Anytime a driver has the kind of season that finds him winning a fourth of the races (nine) and finishing second in the final point standings, that driver is automatically penciled in as one of the favorites to win the series title the following year.
Those were just some of the numbers that Roush Fenway Racing’s Carl Edwards put up in 2008, but unfortunately that kind of success didn’t follow him into this season.
Owner Jack Roush saw his fiveteam operation get off to a fast start, as Matt Kenseth won the first two races of the season at Daytona and California.
Unfortunately for Roush and his organization, only one more win would be added, and that came from Jamie McMurray at Talladega who was let go at the end of the season to get Roush Fenway down to the four-team maximum that goes into play in 2010.
Edwards did make the Chase along with teammate Greg Biffle, but the best they could do in the final standings was a seventh by Biffle, while Edwards failed to crack the top 10 by finishing in 11th. Matt Kenseth was the highest finishing driver of the remaining three Roush drivers as he posted a 14th place finish followed by Jamie McMurray in 22nd and David Ragan in 27th.
Those kind of finishes are definitely not Roush-like finishes, as he is one of the more successful owners in the sport and has a couple of Sprint Cup titles in his trophy case to prove it, but in this sport it is all about what have you done lately.
The problem for Roush and every other owner in the sport is that they have to face the dominating three-prong attack of Hendrick Motorsports at each stop on the schedule.
Hendrick just capped off the year by sweeping the top three spots in the final standings. Jimmie Johnson won his fourth consecutive title and was followed in by his Hendrick teammates Mark Martin and Jeff Gordon.
It was the first time in the history of the sport that one owner swept the top three spots.
Roush has the distinction of being the owner that won the last series title under the ‘classic’ point system with Kenseth in 2003 and then became the first owner to win a title under the Chase format the following year with Kurt Busch. His success continued the next season as all five of his drivers qualified for the Chase but as it turned out that year was the first year of Johnson’s record-breaking streak of four consecutive titles.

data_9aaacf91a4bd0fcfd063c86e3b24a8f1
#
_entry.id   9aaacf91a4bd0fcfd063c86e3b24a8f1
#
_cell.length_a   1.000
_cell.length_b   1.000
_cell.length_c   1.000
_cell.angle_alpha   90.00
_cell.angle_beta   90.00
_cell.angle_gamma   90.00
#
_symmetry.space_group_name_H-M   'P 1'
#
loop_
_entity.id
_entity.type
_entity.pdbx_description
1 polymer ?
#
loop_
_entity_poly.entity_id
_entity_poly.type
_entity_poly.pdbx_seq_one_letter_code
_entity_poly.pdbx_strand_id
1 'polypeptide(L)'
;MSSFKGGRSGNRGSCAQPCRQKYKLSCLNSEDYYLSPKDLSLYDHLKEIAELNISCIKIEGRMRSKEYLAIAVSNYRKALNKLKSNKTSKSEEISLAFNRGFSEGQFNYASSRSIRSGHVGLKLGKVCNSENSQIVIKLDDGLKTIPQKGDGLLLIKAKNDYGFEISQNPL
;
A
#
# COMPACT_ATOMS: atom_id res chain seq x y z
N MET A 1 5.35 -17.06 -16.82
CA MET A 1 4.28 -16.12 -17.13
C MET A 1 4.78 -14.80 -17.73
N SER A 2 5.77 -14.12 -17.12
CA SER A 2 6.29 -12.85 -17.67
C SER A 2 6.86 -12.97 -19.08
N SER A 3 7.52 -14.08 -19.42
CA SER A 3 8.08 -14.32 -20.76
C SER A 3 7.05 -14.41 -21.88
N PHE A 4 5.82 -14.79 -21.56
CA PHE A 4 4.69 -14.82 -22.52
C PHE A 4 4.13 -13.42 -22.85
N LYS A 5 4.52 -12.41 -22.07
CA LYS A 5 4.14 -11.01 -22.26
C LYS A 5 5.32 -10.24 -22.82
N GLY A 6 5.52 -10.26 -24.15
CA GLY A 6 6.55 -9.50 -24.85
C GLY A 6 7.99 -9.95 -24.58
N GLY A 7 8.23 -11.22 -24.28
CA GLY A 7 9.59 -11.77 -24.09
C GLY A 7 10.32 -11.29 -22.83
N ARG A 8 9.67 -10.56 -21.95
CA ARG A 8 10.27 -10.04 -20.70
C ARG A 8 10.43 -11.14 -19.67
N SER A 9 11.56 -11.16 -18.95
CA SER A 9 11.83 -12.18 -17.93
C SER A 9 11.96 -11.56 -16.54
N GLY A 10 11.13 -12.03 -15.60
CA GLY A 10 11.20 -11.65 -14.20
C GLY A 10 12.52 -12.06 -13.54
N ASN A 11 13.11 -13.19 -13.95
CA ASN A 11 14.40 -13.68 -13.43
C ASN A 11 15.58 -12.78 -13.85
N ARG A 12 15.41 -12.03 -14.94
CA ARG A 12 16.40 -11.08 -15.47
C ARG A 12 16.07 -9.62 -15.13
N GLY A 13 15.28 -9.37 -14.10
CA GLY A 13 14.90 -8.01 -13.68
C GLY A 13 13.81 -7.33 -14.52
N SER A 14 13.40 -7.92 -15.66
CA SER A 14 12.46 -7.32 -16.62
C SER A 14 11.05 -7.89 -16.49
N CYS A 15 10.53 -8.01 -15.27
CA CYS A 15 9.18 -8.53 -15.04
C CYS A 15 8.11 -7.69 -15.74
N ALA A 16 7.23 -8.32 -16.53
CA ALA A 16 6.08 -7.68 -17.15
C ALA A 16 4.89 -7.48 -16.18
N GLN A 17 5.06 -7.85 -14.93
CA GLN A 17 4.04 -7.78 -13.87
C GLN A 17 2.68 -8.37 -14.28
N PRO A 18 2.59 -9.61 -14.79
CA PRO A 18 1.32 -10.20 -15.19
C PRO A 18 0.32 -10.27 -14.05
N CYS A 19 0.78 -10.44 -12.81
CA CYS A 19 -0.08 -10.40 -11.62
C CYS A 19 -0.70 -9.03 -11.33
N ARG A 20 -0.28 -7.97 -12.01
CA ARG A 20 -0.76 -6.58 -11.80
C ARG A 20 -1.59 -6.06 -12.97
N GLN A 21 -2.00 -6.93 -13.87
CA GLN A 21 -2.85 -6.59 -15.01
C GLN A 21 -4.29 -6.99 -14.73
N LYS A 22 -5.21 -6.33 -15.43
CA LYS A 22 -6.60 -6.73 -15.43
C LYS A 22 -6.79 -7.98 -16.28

It’s hard to pinpoint just exactly where Hendrick and his operation took control of the sport. Dale Earnhardt Jr. has struggled in Hendrick equipment since signing before the 2008 season, but there is little doubt that Hendrick Chevrolets are the class of the field on most race days.
To support this idea all one has to do is look at the success of Tony Stewart’s first-year operation that was able to put both Tony and Ryan Newman into this year’s Chase. Before Stewart ever signed on to start his own operation he secured the backing of both Chevrolet and the use of equipment built by Hendrick Motorsports.
The numbers produced from this season build a strong case for Chevrolet having created an advantage for itself in the series. Hendrick’s three teams, along with Stewart’s two, were joined in the Chase by Earnhardt-Ganassi’s Juan Pablo Montoya in a Chevrolet which brought the number of Chevy drivers in the Chase to six. That’s half of the field with Toyota, Dodge and Ford each putting two cars in the 12-car field.
NASCAR President Mike Helton just recently announced that he didn’t see any changes being made to the car before next season, which may be bad news for every driver not sitting behind the wheel of a Chevy.
No help from NASCAR along with the strict no-testing policy at tracks that hold NASCAR events, puts the pressure on narrowing the gap between Chevy and the rest of the field in the hands of the crew chiefs and engineers at the shop.
It will not be easy as work, for Daytona started at Hendrick’s over three months ago!